ARKADELPHIA, Ark. – State officials were excited to announce that Arkansas was the first in the nation to launch Smart911 statewide back in 2012. Now, three years into its contract with Rave Mobile Safety, Fox16 Investigates to take a look at the sign up numbers and issues counties have had with getting on the system to determine if officials still feel Smart911 was a smart investment.
It’s taken Clark County Judge Ron Daniell nearly a year to get Smart911 installed in his updated PSAP, or public safety answering point.
“We finally got it up and running after a long period of time,” Daniell said.
Emails obtained through a Freedom of Information request show Daniell asking for assistance on several occasions from the Arkansas Department of Emergency Management and Rave Mobile, which at the time didn’t have techs onsite in Arkansas.
“We were kind of left waiting down there. When we got the PSAP updated, then we were sure out of luck then,” Daniell said. “They had all left the state. They wanted to try and tell you how to install the system over the phone, but we don’t have an IT person and it was a bad situation.”
Back in 2012, lawmakers boasted Arkansas was the first to have Smart911 statewide, contracting with Rave Mobile Safety for users to sign up for online profiles. Users can link their cell phones and address, and they can even include medical conditions, photos of their homes, family members and even pets.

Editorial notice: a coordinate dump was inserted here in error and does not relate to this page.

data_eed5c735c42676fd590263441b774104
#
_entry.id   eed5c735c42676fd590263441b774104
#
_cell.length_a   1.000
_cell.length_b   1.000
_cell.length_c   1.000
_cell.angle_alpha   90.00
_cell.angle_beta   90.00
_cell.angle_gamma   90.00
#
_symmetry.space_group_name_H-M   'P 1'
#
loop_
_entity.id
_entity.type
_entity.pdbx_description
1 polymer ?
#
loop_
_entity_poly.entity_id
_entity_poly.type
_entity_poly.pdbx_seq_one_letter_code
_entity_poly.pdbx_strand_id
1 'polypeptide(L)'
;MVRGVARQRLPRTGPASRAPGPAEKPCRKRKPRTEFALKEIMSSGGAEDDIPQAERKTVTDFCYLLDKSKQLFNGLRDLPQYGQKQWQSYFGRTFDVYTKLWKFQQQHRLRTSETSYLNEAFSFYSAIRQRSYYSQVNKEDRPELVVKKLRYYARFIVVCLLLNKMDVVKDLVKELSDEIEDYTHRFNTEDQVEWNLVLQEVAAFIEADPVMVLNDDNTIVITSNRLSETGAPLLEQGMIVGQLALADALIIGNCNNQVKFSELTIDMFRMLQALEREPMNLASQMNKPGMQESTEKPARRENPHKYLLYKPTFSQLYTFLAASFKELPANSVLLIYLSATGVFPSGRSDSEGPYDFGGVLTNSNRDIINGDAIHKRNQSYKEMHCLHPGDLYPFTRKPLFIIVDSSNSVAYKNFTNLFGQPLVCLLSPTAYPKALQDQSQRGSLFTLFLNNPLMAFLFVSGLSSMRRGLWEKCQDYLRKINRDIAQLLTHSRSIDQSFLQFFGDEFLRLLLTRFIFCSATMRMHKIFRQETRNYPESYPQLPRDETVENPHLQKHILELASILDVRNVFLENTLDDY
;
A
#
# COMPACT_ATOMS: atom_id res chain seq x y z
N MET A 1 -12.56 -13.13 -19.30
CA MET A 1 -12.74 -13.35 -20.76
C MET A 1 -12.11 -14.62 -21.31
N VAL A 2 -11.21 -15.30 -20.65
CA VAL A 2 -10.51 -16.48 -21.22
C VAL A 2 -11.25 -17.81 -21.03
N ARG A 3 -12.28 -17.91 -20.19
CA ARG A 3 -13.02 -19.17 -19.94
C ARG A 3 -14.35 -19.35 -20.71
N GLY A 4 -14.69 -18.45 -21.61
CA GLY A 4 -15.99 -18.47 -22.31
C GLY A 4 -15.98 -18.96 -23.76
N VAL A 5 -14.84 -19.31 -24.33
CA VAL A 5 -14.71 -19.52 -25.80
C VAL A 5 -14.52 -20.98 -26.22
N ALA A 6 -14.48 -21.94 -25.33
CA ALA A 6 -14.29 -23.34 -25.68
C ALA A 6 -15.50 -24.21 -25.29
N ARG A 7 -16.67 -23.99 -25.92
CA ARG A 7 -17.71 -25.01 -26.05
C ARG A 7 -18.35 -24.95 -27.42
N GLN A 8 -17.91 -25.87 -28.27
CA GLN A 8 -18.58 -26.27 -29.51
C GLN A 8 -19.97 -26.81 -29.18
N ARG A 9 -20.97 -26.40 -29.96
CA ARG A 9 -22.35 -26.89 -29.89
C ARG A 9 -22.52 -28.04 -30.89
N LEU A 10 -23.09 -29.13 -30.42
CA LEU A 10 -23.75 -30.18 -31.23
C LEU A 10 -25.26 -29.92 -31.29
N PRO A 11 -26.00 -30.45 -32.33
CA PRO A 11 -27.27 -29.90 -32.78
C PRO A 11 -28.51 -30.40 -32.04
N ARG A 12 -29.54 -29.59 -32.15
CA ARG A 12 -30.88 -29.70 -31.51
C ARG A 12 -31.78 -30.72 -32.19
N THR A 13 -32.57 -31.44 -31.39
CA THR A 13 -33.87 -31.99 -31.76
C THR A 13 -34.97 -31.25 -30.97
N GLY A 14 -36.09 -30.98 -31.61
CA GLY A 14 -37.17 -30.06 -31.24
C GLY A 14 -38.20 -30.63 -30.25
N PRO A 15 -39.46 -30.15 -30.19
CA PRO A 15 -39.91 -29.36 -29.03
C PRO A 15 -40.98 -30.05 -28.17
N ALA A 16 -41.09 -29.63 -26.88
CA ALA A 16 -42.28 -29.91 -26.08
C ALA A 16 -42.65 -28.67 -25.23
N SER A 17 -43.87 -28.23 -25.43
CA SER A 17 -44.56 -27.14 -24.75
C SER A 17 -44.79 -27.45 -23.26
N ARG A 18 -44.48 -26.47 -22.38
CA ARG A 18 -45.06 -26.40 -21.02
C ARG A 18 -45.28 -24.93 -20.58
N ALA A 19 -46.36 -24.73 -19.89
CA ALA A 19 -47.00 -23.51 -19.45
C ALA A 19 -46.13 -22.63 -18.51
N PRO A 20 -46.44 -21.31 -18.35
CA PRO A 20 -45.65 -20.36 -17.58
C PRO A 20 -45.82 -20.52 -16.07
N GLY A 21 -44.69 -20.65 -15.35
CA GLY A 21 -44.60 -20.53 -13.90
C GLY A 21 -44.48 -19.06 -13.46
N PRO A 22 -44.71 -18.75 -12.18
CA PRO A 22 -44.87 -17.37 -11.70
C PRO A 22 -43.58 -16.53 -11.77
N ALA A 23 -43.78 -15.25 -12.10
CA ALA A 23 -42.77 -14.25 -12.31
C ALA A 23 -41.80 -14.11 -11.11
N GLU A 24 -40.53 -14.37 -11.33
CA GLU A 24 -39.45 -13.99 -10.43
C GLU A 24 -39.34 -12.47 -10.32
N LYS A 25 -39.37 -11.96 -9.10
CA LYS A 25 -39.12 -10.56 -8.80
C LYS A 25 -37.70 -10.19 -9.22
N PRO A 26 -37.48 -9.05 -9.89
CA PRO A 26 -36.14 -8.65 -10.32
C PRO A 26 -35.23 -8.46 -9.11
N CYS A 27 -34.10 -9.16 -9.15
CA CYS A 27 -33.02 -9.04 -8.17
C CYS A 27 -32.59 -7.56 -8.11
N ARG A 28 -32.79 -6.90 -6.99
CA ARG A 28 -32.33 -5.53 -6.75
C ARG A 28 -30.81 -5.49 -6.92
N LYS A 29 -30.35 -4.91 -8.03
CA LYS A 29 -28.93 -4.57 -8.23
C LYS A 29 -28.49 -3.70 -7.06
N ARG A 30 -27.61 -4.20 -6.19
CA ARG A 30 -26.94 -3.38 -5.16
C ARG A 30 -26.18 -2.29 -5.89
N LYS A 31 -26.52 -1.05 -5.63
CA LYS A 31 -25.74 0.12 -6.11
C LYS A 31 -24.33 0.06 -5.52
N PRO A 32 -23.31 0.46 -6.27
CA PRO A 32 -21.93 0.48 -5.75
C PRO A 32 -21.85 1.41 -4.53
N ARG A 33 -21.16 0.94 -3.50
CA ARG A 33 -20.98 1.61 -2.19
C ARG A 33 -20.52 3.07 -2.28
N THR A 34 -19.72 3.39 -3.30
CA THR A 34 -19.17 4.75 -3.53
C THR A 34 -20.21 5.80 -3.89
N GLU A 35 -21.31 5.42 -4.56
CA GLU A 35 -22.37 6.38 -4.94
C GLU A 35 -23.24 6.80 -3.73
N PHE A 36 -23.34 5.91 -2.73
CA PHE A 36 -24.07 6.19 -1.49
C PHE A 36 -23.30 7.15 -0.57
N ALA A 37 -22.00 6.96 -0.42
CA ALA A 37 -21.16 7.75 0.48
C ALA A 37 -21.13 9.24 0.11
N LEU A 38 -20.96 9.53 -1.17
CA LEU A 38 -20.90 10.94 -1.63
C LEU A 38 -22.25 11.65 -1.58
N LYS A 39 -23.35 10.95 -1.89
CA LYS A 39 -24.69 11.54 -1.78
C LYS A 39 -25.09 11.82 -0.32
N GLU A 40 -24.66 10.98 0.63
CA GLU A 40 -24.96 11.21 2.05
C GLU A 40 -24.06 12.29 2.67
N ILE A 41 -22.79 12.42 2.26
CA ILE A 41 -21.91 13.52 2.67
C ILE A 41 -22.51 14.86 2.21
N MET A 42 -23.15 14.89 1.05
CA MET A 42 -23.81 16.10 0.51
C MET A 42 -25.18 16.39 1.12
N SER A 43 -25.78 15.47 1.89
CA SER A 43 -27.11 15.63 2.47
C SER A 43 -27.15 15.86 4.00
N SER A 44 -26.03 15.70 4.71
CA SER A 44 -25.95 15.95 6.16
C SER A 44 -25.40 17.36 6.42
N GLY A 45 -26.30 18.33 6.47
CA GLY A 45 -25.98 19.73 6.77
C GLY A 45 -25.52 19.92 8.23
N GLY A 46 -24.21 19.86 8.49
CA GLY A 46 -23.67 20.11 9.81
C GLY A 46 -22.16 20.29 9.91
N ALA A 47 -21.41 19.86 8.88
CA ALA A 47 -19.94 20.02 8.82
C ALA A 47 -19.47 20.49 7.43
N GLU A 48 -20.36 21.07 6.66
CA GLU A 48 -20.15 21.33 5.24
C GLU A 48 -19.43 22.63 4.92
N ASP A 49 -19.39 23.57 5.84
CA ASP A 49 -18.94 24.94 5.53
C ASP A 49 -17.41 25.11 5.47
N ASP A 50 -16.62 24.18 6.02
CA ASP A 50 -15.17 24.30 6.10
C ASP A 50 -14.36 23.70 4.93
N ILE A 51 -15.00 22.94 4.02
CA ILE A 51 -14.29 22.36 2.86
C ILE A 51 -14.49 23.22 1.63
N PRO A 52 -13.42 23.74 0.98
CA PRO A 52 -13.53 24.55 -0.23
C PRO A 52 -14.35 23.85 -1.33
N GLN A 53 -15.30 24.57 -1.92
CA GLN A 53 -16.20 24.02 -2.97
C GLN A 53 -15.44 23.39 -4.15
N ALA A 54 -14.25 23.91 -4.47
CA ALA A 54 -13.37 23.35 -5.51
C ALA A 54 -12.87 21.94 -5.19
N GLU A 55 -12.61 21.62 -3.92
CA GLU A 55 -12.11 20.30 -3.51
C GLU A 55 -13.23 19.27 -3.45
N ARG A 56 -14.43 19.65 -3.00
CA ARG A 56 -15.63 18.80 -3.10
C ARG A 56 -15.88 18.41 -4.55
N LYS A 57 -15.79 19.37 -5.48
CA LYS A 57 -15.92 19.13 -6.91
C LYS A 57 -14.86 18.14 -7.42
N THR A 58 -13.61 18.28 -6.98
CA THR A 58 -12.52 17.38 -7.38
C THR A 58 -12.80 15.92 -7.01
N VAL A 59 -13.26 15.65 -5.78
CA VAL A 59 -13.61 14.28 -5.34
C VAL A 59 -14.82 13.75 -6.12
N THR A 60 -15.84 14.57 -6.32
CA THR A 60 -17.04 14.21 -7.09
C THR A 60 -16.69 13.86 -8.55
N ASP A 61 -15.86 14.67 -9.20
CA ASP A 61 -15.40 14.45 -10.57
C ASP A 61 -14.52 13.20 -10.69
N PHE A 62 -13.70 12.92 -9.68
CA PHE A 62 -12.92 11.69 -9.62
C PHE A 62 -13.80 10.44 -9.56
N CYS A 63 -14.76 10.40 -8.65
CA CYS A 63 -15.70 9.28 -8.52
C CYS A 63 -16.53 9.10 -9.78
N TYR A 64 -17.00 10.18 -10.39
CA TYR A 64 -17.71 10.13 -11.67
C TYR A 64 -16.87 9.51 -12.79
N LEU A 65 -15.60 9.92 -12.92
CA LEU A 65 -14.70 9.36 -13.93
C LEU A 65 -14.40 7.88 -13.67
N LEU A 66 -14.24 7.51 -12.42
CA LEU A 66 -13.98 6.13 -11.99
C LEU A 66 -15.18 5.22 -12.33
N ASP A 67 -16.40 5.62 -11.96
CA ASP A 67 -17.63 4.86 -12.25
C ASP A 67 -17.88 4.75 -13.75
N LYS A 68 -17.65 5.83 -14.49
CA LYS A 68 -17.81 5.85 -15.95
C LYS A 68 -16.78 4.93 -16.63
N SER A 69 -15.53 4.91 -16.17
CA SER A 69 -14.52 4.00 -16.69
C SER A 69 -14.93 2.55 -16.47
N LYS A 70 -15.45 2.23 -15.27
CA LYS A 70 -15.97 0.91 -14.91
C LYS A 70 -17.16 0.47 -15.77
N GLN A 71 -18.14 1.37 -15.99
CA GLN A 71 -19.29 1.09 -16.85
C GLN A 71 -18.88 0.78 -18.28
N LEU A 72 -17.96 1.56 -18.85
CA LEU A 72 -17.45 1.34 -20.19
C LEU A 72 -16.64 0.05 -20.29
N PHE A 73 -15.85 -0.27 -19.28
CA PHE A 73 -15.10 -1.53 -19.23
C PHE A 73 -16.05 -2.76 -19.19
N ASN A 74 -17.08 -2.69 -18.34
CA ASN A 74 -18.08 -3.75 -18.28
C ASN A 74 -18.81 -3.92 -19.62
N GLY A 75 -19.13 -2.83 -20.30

“My dad just turned 87 and we lost my mother last year,” Daniell said of who he thought could use the system. “He’s out there by himself, so I’m going to hook him up.”
The system costs $825,000 a year, but at this point signs ups have fallen short.
“We do pay a lot for this service , and we are starting an outreach and education program to the people,” said State Representative Scott Baltz (D-Jonesboro). “We would like to see those numbers higher, and the company is aware of that.”
Rep. Baltz is the co-chair of the 911 Blue Ribbon Committee, and he pushed for the Rave Panic Button application for schools. It’s a $950,000 addition to the Smart911 system.
“Yes, there are issues with it but it’s working. It’s [the panic button] already assisted in saving lives,” he said.
While just five school districts remain offline for the Panic Button service two months past the deadline, according to Baltz, farm more folks have failed to sign up for Smart911. According to Baltz, about eight of the 110 PSAPS still aren’t hooked up to the software three years later.
According to data from Rave Mobile Safety, around 22,000 household profiles have been created since 2013. That’s less than two percent of Arkansas households, based on Census data. That puts the average price of each profile at about $125 apiece at this point. The state agreed to a five year contract, meaning the program would come to an end unless re-negotiated in 2018.
“We need more participation because we’re going to have to look at that really hard at the end of the contract to determine what’s going to happen with that,” Baltz said.
“If it’s costing $68,000 a month and only serving 2% of the population, does that come down to hard decision time?” this reporter asked. “Do we have to evaluate if the system is worth the cost?”
“It does, but then again, what’s the cost of a life?” Baltz said.
He also conceded that Rave Mobile Safety had admitted it could have done more to increase signs ups on the front end.